The Census and the Charedi community

Joel Friedman 

The 2021 Census reveals that the Charedi community is reversing the trend of the UK Jewish population after decades of falling numbers across the country. The JC reported that this is the second successive Census with a recorded rise in the Jewish population – which is almost certainly due to the increasing size of the Charedi community. It comes as no surprise, and it is a given fact and a defining characteristic of charedi community’s the world over that it doubles every 20 years or so – keinehora.

The growth rate is staggering as are indeed the implications of this growth. Charedi communal organisations, such as the Interlink Foundation and JCCG in Gateshead, have been highlighting the need to take a serious look at this for many years. But also those outside the charedi community, chiefly the Institute for Jewish Policy Research (JPR) have been saying this for some time. In its 2015 report ‘Strictly Orthodox Rising’ they say: “As community leaders plan for the future, it is essential to monitor the pace and nature of Jewish population growth and decline, and prepare for the community as it will be, rather than as it currently is”. I recall, when this report was first published, we at Interlink took issue with the title – we thought it comes across as scaremongering… However, we could not agree more with the report’s main message.

Truth be told, we also did not concur with the various reports enumerating the charedi population.  We knew for certain there was a significant undercount. Most use, as a starting point the Censuses. However, many don’t fill in the voluntary ‘religion’ question.  Interlink has been gathering data from a wide range communal sources for several years and more importantly – a healthy dose of first hand community insight  – and it just didn’t match up. The overreliance on Census data led to an undercount.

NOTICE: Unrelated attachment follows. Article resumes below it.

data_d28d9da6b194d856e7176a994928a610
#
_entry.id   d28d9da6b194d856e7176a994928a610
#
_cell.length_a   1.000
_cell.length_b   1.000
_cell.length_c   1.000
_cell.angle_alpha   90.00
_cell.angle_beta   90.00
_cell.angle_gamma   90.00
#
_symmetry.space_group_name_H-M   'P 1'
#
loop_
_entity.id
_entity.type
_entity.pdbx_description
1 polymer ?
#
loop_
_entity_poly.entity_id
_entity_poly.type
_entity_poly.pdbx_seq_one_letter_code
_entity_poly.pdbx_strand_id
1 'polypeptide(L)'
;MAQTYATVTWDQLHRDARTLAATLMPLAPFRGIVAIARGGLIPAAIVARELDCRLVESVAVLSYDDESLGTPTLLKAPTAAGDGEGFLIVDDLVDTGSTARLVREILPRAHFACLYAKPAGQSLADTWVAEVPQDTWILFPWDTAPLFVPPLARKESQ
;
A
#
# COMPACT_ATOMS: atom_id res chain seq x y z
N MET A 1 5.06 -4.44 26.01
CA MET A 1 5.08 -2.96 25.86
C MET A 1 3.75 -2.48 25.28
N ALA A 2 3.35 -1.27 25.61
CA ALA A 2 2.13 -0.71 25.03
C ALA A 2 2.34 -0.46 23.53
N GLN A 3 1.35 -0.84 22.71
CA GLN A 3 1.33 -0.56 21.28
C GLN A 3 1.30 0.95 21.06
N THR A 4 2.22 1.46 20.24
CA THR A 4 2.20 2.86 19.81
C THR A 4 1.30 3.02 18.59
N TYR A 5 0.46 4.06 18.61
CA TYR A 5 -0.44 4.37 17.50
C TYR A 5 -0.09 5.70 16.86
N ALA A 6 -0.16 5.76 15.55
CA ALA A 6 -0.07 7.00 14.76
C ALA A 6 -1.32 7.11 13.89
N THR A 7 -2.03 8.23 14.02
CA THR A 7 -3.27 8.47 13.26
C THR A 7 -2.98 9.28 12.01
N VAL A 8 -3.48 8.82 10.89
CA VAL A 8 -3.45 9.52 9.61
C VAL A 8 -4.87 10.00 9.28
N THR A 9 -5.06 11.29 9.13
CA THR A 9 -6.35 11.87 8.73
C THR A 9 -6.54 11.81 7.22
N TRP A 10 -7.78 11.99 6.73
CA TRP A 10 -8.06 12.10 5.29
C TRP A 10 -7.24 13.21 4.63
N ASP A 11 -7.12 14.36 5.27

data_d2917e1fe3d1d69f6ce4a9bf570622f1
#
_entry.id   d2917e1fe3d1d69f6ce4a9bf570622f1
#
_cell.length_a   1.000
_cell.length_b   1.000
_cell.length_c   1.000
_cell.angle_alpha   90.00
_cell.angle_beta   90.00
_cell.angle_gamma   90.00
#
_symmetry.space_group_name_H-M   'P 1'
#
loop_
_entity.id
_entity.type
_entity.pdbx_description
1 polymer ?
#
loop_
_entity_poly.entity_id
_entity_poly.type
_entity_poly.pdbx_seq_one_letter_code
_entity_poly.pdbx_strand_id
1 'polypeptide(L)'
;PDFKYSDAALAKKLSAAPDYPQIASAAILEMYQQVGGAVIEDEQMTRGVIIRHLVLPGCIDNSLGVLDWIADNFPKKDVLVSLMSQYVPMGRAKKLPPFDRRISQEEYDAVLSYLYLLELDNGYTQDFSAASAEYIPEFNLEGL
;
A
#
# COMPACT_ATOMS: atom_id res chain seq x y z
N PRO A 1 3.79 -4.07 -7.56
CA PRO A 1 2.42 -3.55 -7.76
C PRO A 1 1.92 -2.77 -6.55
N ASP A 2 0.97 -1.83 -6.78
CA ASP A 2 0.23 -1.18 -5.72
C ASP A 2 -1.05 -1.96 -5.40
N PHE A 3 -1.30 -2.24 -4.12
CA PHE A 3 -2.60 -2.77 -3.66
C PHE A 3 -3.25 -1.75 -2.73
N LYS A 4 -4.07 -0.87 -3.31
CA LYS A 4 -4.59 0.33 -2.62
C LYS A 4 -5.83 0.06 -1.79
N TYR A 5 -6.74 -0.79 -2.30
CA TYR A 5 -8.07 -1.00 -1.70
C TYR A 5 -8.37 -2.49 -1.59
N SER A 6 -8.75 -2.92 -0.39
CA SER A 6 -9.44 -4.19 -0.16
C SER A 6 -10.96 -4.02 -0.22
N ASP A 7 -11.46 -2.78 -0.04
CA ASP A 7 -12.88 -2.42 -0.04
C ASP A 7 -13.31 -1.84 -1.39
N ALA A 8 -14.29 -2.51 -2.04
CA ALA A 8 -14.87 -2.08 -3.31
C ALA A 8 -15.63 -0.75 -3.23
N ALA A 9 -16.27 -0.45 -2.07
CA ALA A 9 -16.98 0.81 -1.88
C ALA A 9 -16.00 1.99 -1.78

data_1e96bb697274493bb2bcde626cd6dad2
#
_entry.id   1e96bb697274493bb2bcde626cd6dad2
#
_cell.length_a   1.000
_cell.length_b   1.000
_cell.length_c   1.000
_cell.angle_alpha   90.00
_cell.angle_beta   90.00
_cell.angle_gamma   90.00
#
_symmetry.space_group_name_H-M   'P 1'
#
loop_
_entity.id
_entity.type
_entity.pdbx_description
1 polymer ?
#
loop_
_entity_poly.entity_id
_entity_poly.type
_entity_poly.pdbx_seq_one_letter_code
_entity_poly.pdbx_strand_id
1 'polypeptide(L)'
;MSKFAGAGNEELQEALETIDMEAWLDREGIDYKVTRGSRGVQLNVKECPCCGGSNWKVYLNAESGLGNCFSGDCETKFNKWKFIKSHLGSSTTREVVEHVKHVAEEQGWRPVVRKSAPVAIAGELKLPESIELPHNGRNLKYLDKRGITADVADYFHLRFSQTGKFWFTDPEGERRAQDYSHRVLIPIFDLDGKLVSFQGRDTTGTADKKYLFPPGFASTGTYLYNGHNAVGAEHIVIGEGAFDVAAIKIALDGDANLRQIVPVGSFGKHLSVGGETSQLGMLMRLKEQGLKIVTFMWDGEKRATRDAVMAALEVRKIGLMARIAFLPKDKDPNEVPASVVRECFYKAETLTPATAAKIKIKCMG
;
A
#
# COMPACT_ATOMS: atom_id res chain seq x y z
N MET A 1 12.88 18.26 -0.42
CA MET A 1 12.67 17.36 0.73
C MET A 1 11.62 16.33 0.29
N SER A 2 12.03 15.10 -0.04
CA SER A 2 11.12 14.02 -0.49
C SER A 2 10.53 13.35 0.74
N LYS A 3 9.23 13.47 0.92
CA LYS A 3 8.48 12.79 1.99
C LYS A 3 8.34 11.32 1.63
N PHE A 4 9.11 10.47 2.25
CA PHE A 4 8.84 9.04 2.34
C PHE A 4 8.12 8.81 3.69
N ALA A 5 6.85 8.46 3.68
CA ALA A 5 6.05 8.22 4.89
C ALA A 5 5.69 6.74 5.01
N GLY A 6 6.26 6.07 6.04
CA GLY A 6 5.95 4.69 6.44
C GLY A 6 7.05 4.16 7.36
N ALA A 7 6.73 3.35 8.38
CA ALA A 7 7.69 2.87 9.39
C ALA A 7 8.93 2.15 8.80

Why is it so important that figures are accurate, I hear you ask? Let me say it as simply as I can – each and every person and the community as a whole, lose out when the counting is off. Local services such as the number of GPs, hospital resources, policing, planning policy and all other such services are largely based on long term population trends and they are based to a large degree on the Census. It makes a huge difference if there are 22,000 charedim in Stamford Hill or 37,000. A huge difference when it comes to, for example, highlighting the challenges of lack of housing and access to public services. It also allows for internal communal organisation to plan. Those born in the last few years will need schools and services and those in a position to provide for them should have them on their ‘radar’ already.

In preparation of the 2021 census, my colleagues and I at the Interlink Foundation and others in Manchester and Gateshead provided support, advice, and guidance to the Census team. Rabbinic backing was strong. We did all we could, to promote and raise awareness of the census amongst the charedi communities across the country. But we know it only goes so far. For example, the Census sent paper forms to some, but not all, addresses in Charedi areas, presumably because of the lack of internet access. However, these forms allowed for five persons, if your household happened to have more than that, you could order additional sheets by post or via their website. With the average Charedi household size somewhere in the region of 6 persons, these part-forms were probably counterproductive.

The JPR is now crunching the data and studying the results and more importantly – what it means for the Jewish community. We will work closely with them and other partners in the community to ensure the data and statistics are as accurate as can be.

To everyone who took the time and effort to return the Census, I thank them on behalf of, well, themselves!


Joel Friedman is the Director of Public Affairs at the Pinter Trust, a project of the Interlink Foundation and is one of the leaders of the Canvey Island Jewish Community.

 This Article appeared in Hamodia Prime 21/12/2022 with slight changes.